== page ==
The sovereignty of God’s grace is set before us most clearly in Hebrews 2:16. It is written, “For verily he took not on him the nature of angels; but he took on him the seed of Abraham.”
When our Lord Jesus Christ came to save fallen creatures, he passed by the fallen angels and laid hold upon the seed of Abraham. He did not take hold of the seed of Adam, but he took hold of the seed of Abraham, God’s elect, and delivered them from the bondage of death by the irresistible power of his grace.
We were lost, rushing headlong to destruction, until Christ reached down the hand of his sovereign power and delivered us. Every saved sinner is “a brand plucked from the burning” (Zech. 3:2), snatched out of the jaws of hell, snatched out from among perishing men by sovereign mercy and irresistible grace. He passed by the fallen angels, passed by the sons of Adam, and took hold upon the seed of Abraham.
God our Savior reserves the right of absolute sovereignty in the exercise of his saving grace and in the application of his mercy. As he is sovereign in creation and in providence, our God is absolutely sovereign in the salvation of sinners.
You cannot read through the Bible without being confronted with the fact of divine sovereignty on almost every page. Today we hear much talk about the “fundamentals of the faith.” Yet, those who boast of being “uncompromising fundamentalists” seldom ever mention the gospel doctrine of divine sovereignty. When they do mention it, it is only to denounce it and poke fun at those who believe it.
Let men, if they dare, deny it, ridicule it, and rebel against it as they will. God’s indisputable sovereignty is a fundamental doctrine of Holy Scripture, a vital point of Christian theology.
If you doubt the prevalence and importance of this doctrine of God’s sovereignty in grace, I challenge you to read the Word of God through one more time. Begin at the Book of Genesis and go right through the Book of Revelation. You will find the gospel doctrine of divine sovereignty repeatedly declared, explained, and illustrated throughout the Sacred Volume. It is set forth, not in a few isolated verses, but upon every page of Inspiration. God has mercy on whom he will have mercy, and whom he will he hardeneth. “For he saith to Moses, I will have mercy on whom I will have mercy, and I will have compassion on whom I will have compassion. So then it is not of him that willeth, nor of him that runneth, but of God that showeth mercy” (Rom. 9:15-16).
The illustrations of God’s sovereignty in the exercise of his grace are as numerous as the characters mentioned in the Bible.
Grace For Fallen Men – No Grace For Fallen Angels
Satan led a revolt in heaven against the throne of God. One third of the heavenly angels fell from their holy habitation. As a result of their sin, they were forever doomed to suffer the wrath of God. No mercy was extended to them. No grace was offered to them. No Savior was sent to deliver them. The fallen angels were forever damned without the least measure of grace.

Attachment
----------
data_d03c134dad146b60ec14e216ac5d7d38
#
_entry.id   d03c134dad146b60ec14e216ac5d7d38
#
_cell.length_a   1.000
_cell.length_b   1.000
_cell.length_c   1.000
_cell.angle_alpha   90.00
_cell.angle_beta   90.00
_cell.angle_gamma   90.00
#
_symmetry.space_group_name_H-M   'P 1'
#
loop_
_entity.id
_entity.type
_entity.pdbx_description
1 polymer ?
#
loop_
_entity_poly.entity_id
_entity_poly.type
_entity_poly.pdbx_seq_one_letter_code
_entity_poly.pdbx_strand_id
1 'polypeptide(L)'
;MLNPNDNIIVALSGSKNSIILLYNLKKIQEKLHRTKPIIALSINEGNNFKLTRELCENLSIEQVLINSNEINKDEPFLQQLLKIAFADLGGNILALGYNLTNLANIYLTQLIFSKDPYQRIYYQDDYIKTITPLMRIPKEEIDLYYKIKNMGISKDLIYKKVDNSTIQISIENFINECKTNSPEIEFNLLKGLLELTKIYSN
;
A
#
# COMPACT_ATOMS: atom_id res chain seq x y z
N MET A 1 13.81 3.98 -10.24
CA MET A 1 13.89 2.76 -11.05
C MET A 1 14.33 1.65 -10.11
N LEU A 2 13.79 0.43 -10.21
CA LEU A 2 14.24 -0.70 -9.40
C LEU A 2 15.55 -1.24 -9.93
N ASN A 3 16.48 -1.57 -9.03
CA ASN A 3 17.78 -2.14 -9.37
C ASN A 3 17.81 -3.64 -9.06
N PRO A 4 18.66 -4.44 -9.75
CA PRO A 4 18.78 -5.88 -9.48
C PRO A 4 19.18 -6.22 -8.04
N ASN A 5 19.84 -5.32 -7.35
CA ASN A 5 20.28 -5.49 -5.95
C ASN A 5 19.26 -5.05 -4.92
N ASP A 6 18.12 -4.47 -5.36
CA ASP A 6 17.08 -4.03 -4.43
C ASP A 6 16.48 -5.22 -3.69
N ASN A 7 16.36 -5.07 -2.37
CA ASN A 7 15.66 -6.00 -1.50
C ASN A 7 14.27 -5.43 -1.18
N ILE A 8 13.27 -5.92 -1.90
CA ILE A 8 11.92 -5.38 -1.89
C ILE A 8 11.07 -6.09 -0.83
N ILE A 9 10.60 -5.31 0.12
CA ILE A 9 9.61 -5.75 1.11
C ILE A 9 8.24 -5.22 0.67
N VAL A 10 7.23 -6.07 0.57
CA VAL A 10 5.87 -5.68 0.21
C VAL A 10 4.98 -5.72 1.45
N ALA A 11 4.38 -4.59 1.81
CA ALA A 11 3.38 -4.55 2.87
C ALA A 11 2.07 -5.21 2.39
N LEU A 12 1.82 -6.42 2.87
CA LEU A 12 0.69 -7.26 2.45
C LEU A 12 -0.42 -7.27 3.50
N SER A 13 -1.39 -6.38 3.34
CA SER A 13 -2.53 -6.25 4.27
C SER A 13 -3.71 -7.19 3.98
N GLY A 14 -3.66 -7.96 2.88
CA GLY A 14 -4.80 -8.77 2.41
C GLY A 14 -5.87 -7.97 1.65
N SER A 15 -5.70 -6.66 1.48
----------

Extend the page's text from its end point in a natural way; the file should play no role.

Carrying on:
Then Adam did the same thing. He sinned against the throne of God. He challenged God’s right to be God. What happened? God was gracious. God promised the fallen sons of Adam a Savior, a Redeemer, a Way of mercy (Gen. 3:15). The angels who sinned were passed by, reprobate, without mercy. Yet, when Adam did the same thing, God extended mercy to man. That is divine sovereignty. Why did God pass by the angels that fell? Why did God extend mercy to fallen men? Only one answer can be given, “He hath mercy on whom he will have mercy, and whom he will he hardeneth” (Rom. 9:18).
You can either rebel against this message of divine sovereignty and perish in your rebellion, or you can bow to the sovereign God and say with Christ, “Even so, Father, for so it seemed good in thy sight” (Matt. 11:26). Whether you bow to God’s throne or rebel against it, the fact remains the same. The God of the Bible is an absolute sovereign. He can save you, or he can damn you. That is his right as God. It is entirely up to him.
Great Grace For Some Men -- No Grace For Others
As God chose some angels who lost their first estate, and passed by others; even so, among the fallen sons of Adam there are some who are chosen of God, to whom he will be gracious, and there are some whom God has passed by, to whom no grace is given.
Adam had two sons, Cain and Abel. God passed by Cain, the older, and saved Abel. Abraham had two sons, Ishmael and Isaac. God passed by Ishmael and saved Isaac. Isaac had two sons, Esau and Jacob. God passed by Esau because he hated Esau, and saved Jacob because he loved Jacob. In the days of Noah, God destroyed the entire human race, except for one man and his family. Why did God save Noah? Because “Noah found grace in the eyes of the Lord” (Gen. 6:8).